American Sniper is a biographical film about war hero Chris Kyle. The movie loosely based on the novel about his life. It follows the life of Chris Kyle, U. S. Navy S.E.A.L Kyle became one of the deadliest snipers, serving four tours in the Iraq War, with over 255 kills and 160 that were documented by the U.S. Defense department. The film, tells the story of the heavy toll that the war took on him and his family life.

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Summary
The movie begins with how he learned to shoot, where he met his wife, and the background for the story. The movie then goes into detail about the most emotionally damaging of his kills and how he reacted to them. After the war he returns home to his wife and his son is born. He tries to reintegrate into life at home, but like many who suffer from PTSD, this is easier said than done. Soon his memories of what happened to him in Iraq distract him and begin to take a toll on his marriage. Chis then leaves for a second tour. He returns home to a newborn daughter, but the distance between his wife Taya and himself increase.

During Kyle’s third tour, he witnesses several of his buddies injured. He feels guilty for the harm done to his buddies and decides to return for a fourth tour of duty. This time Taya tells him that she is considering leaving and might not be there when he returns. He gets in a life threatening position and calls his wife to tell her he is ready to come home. When he gets back, he tells the VA psychiatrist that he feels guilty for all of his buddies that he could not save. He begins volunteering at VA to help severely wounded veterans. This helps him begin to adjust a little. The film ends when he leaves to go to a shooting range, finally happy and adjusted. He and his friend were killed by a man at the shooting range. The movie ends with his funeral.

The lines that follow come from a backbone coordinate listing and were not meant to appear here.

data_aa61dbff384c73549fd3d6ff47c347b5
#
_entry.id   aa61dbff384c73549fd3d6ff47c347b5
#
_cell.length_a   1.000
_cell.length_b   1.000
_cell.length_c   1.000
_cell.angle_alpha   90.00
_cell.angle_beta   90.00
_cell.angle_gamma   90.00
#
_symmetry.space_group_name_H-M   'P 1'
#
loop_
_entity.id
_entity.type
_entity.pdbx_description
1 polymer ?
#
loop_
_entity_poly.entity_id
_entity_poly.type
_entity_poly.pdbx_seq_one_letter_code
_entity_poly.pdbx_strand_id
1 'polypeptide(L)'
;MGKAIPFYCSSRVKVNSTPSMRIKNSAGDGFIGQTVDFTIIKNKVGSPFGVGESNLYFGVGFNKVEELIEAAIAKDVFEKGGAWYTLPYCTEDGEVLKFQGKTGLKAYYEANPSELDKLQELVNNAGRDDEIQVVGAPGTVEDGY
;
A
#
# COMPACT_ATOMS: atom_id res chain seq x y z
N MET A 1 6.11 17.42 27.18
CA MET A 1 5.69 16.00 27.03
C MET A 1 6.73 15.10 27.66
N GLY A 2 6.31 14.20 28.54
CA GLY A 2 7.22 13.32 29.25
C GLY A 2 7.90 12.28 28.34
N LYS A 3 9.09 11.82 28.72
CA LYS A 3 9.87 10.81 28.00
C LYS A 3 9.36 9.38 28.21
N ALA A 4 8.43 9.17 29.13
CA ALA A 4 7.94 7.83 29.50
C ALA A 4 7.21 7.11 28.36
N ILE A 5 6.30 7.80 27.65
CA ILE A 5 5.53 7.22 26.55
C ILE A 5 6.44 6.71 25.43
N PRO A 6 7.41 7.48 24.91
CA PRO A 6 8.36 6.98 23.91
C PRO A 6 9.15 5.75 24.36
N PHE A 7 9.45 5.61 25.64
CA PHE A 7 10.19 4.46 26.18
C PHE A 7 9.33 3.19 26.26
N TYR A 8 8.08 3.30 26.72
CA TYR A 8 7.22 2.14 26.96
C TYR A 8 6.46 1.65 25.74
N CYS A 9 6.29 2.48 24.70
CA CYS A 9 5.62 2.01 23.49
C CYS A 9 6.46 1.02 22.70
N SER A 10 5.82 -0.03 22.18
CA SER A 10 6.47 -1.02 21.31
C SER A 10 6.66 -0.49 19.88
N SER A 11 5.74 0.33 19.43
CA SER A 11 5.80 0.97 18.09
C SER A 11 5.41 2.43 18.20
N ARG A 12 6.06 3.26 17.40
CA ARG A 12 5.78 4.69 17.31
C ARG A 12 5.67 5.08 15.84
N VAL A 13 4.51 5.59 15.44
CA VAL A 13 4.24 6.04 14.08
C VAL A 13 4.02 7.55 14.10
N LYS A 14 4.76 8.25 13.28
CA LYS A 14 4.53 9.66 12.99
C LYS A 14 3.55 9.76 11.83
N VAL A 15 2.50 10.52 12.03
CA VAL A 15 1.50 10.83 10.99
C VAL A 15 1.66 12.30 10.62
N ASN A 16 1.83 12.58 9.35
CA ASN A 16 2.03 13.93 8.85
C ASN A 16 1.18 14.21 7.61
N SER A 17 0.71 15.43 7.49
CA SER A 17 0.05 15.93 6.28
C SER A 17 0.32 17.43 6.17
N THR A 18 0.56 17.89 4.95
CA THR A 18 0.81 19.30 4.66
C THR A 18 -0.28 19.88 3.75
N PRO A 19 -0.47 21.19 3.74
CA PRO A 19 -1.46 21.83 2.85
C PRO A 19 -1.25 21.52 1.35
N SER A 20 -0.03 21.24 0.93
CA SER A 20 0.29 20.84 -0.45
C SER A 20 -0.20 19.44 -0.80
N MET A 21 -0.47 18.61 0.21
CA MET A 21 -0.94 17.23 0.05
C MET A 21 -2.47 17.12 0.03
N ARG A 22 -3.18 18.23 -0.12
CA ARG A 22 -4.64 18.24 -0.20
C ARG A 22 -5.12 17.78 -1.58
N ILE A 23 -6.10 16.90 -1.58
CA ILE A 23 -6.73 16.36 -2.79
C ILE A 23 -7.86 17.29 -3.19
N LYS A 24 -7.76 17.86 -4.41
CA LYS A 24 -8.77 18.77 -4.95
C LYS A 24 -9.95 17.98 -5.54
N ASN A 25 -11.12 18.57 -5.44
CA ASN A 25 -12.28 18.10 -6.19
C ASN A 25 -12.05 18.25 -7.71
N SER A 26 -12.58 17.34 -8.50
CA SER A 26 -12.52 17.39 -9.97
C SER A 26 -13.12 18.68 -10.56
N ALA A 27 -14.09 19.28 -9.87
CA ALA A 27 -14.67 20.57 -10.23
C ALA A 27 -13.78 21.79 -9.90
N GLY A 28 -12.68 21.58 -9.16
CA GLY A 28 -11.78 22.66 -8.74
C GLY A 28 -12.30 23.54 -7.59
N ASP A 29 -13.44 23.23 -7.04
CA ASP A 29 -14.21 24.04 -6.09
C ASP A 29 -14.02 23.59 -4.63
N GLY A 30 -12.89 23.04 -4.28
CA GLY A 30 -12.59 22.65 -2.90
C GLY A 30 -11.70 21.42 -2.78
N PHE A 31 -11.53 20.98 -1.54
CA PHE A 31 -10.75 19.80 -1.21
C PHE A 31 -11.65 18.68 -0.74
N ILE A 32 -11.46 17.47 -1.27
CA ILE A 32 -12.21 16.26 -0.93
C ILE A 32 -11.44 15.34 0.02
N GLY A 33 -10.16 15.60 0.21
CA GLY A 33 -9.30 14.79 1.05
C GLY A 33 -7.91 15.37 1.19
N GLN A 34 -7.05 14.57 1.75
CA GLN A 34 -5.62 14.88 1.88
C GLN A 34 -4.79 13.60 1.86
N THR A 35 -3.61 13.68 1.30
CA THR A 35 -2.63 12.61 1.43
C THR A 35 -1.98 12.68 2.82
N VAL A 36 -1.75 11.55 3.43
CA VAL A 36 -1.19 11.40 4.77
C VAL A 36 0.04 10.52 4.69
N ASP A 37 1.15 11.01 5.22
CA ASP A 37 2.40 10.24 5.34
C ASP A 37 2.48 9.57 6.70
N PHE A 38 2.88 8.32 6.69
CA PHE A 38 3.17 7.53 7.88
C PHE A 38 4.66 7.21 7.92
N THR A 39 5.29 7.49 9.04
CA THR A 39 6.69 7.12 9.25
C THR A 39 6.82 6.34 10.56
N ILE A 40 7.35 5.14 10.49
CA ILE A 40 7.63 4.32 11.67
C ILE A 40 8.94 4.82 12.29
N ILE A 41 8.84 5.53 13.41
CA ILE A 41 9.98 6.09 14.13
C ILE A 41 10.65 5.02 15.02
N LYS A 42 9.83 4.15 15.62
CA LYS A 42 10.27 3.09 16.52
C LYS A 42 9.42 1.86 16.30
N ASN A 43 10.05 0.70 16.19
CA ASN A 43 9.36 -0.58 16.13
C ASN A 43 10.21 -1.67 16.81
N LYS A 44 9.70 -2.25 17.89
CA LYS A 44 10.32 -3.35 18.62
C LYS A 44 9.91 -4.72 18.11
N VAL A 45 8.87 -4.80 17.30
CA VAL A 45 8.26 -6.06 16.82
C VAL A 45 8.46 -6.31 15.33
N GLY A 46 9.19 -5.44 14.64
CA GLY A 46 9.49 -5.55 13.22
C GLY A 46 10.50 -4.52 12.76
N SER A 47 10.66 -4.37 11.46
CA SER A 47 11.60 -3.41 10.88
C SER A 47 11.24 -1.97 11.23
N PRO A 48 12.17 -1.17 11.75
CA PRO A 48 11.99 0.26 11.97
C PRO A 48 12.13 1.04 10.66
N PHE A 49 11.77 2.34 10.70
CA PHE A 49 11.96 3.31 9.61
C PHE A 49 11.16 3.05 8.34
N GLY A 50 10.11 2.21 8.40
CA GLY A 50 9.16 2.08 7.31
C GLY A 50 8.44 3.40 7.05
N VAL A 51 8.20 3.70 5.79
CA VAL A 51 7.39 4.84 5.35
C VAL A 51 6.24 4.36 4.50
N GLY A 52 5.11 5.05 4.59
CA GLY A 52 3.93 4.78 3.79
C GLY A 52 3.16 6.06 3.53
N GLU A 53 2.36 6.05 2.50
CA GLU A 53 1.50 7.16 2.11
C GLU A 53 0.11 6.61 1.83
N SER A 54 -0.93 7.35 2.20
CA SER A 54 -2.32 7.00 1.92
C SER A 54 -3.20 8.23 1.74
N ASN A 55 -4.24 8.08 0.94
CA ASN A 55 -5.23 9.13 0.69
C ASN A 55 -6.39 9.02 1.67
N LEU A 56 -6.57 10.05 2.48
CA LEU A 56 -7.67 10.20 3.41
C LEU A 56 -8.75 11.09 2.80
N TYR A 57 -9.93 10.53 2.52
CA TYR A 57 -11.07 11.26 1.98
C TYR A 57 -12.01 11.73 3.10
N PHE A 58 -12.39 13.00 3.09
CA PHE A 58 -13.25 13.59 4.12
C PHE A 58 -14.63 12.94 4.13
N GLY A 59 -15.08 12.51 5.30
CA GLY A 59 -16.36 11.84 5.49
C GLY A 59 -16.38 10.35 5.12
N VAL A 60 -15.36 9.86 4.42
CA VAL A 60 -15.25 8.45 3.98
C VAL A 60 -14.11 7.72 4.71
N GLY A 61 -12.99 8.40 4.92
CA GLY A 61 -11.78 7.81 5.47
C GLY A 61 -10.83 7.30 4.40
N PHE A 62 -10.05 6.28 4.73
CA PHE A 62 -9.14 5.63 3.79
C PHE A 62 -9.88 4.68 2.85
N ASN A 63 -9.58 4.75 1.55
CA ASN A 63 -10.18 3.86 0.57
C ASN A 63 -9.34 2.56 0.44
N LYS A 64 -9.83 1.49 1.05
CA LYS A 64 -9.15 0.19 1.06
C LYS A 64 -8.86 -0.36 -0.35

Are We Really Free?
Freedom means the ability to think, believe, speak, worship, and generally act as one chooses, as long as it falls within the limits that society has placed on those actions (Treder). Chris Kyle fought in Iraq with the large purpose of eliminating threats to the freedom of his fellow Americans back home. When he came home with PTSD, he was not truly free from the horrors of war.

In Chapter 26 of Machiavelli’s The Prince, the author pronounces a passionate cry to liberate Italy from the barbarians. Machiavelli proposes that sometimes the captivity of a certain group is necessary so that the abilities of the greats can rise to the top and be recognized. For instance, he says that the people of Israel had to be captive in order for the works of Moses to become known. In this argument, Machiavelli found that sometimes the captivity of a people serves a higher purpose or the greater good. In the case of Chris Kyle, his death brought national attention to the problems of PTSD and the need to find solutions. It brought awareness of the struggles of military families and their loved ones. It has led to national discussion of the topic, which will hopefully lead to solutions that will help other veterans heal and reintegrate into society.